I have an old J-38 that I bought a few years back and it has remained in a storage container in the shack for too long. I got the key out today and connected it to the rig – it works, but is not much to look at. The goal is to get her to look good as well as sound good. Lots of advice concerning how to clean a J-38.
K6IX offers up the following:
Here is the method I use to clean my J-38 keys. Some key collectors believe that keys should be left exactly as they are found, but considering the construction, materials, and ubiquity of J-38 keys, I think that carefully and gently cleaning them is appropriate. Do not, under any conditions use wire brushes or other highly abrasive methods.
1. Disassemble the key. Look carefully for, and set aside, the positioning pins in the binding posts (if they are loose) and all of the fiber washers. Put the bakelite and hard rubber parts in soapy water. Put the metal parts in ammonia. Let both soak overnight. Don’t panic, because some of the metal parts will turn black.
2. Carefully wash off the bakelite/rubber parts. If the two knobs are very dull I sometimes us black shoe polish on them. The bakelite you can carefully clean with Flitz (see below) if it is still dirty or discolored.
3. The metal parts I clean first with “Nevr-dull”. It is a “wadding polish” product that I get here in a hardware store, but I think it is also sold in boat stores, grocery stores, auto stores, etc. It is manufactured by The George Basch Co., Inc., Freeport, New York, 11520, USA.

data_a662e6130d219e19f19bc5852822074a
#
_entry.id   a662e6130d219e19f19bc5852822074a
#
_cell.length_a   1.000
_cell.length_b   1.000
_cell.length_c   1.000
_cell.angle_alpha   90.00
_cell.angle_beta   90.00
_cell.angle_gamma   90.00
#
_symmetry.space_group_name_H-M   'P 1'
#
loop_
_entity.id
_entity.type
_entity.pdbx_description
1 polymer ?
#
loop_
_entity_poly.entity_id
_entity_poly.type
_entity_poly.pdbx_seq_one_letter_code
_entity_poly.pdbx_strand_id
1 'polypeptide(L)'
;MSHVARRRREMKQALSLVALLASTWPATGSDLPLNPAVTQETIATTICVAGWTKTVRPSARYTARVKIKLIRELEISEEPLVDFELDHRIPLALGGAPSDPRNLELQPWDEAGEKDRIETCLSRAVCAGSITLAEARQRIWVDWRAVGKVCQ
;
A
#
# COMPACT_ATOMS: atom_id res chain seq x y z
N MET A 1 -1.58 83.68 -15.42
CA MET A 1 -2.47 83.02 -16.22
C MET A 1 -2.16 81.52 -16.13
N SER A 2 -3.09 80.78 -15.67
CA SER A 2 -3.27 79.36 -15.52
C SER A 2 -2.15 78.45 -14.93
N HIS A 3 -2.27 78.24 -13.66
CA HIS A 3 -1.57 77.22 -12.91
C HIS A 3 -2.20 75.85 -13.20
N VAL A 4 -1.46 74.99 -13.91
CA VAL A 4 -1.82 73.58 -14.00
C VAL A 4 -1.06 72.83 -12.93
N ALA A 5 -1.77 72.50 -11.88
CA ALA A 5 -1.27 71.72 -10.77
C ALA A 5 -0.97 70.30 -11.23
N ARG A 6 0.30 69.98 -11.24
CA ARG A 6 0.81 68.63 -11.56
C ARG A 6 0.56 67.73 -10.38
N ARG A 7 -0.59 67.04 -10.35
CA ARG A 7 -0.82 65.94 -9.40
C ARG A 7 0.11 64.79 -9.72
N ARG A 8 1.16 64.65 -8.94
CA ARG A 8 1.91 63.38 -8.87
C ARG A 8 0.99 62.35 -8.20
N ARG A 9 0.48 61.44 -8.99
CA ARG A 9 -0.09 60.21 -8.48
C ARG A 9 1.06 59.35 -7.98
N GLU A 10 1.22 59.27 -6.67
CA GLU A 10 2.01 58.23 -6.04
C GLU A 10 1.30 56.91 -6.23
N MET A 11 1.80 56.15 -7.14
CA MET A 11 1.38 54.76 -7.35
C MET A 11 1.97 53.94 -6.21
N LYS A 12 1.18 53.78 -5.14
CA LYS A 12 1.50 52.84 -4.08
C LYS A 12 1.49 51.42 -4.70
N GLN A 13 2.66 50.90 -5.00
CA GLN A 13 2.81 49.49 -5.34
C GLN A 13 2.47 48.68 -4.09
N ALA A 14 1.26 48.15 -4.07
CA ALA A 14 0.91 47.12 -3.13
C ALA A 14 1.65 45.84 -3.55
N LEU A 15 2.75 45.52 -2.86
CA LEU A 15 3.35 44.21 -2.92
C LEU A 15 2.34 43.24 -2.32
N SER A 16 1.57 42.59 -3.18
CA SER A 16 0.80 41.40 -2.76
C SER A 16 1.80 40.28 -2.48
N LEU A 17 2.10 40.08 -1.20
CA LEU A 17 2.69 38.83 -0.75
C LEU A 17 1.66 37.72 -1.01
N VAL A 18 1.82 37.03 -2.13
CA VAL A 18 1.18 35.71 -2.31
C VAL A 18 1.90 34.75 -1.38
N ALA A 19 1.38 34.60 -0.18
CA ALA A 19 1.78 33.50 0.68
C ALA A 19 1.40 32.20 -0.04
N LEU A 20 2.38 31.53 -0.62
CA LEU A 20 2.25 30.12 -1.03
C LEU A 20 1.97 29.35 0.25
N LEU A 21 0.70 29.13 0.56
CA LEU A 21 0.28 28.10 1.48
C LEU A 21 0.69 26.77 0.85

4. Then I clean some of the larger metal parts with “Flitz”, which is a metal/fiberglass cleaner made in West Germany and packaged in the USA by Flitz International, Ltd., WI 53185. It is available in boat stores, and I buy it from West Marine on the internet (www.westmarine.com). Just get a very small tube of it–it goes a long way. Flitz protects the metal from corrosion.
The most important step is #1. The soaking makes a big difference!
Another recommends soaking the metal parts in ammonia overnight and then the grime wipes off the next day.
Here’s another write up where bore cleaner (apparently ammonia-based) was used and met with good results.
Before I get too far along, I need to make sure all the adjustments and springs are still in working order.
More to follow.